As ocean temperatures rise, species adapted to warmer environments have spread north into the Arctic Ocean, and species once present at low numbers have the potential to increase and colonize new areas. Among them are toxin-producing phytoplankton that lead to harmful algal blooms and paralytic shellfish poisoning (PSP) in humans. According to the 2018 Arctic Report Card, “Over the past 40 years, PSP cases have increased seven-fold in Alaska, which now has one of the highest incidences of PSP in the world.”
This map shows the location and kind of toxins detected in marine mammal species across the Alaskan Arctic sampled from 2004 to 2013, either after the animals were harvested (h) or stranded (s). Each icon stands for between one and five individuals of each species: humpback whales, bowhead whales, beluga whales, harbor porpoises, northern fur seals, Steller sea lions, harbor seals, ringed seals, bearded seals, spotted seals, ribbon seals, Pacific walruses, and northern sea otters. The neurotoxin domoic acid (red) was detected in every marine mammal species shown on the map. Species that tested positive for saxitoxin are colored blue. Most of the toxin concentrations measured in these animals were considered low, but they highlight the escalating risk of potential health impacts to marine mammals with increasing toxin presence in the Arctic.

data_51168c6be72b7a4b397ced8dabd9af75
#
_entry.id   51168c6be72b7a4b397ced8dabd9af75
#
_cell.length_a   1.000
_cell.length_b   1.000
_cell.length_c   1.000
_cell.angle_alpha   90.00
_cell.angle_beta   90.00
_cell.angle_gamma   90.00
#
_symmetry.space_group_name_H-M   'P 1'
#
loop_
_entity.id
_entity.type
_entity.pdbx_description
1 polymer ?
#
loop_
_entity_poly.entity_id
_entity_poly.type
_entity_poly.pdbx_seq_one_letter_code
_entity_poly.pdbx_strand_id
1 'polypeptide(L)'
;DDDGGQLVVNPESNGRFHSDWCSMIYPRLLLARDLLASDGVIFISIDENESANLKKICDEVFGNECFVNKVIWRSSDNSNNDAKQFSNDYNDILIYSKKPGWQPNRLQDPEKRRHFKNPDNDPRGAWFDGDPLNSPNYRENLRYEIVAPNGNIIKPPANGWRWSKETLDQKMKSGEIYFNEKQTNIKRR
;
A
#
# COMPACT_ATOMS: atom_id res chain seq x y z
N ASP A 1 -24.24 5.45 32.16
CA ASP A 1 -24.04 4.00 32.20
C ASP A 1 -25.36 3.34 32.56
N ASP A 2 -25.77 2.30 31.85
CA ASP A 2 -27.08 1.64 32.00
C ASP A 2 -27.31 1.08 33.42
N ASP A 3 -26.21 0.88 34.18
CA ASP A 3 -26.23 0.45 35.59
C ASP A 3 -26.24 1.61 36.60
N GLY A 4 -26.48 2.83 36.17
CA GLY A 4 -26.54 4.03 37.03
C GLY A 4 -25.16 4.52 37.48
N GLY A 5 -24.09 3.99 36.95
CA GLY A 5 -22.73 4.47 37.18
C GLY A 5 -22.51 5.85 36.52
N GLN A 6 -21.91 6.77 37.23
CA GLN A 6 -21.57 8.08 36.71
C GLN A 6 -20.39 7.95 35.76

Around the world, all coastal communities periodically deal with harmful algal blooms (HABs) that can poison marine wildlife and people who eat contaminated seafood. These blooms can have severe consequences for fishing and tourism-based economies as well as public health and safety. Across most of the United States, robust testing procedures maintain the safety of the public food supply, but as the 2018 Arctic Report Card notes, “The northward shift of HABs means that the Arctic is now vulnerable to species introductions into local communities and ecosystems that have little to no prior exposure to this phenomenon.”
This increasing risk of exposure, combined with the prevalence of traditional hunting and fishing activities among Alaska natives and residents, poses a unique economic and public safety challenge in the Alaska Arctic—one that may worsen with future warming.
Anderson, D.M., Richlen, M.L., Lefebvre, K.A. 2018. Harmful Algal Blooms in the Arctic. 2018 Arctic Report Card.
Lefebvre, K.A., Quakenbush, L., Frame, E., Huntington, K.B., Sheffield, G., Stimmelmayr, R., Bryan, A., Kendrick, P., Ziel, H., Goldstein, T. and Snyder, J.A., 2016. Prevalence of algal toxins in Alaskan marine mammals foraging in a changing arctic and subarctic environment. Harmful algae, 55, 13-24.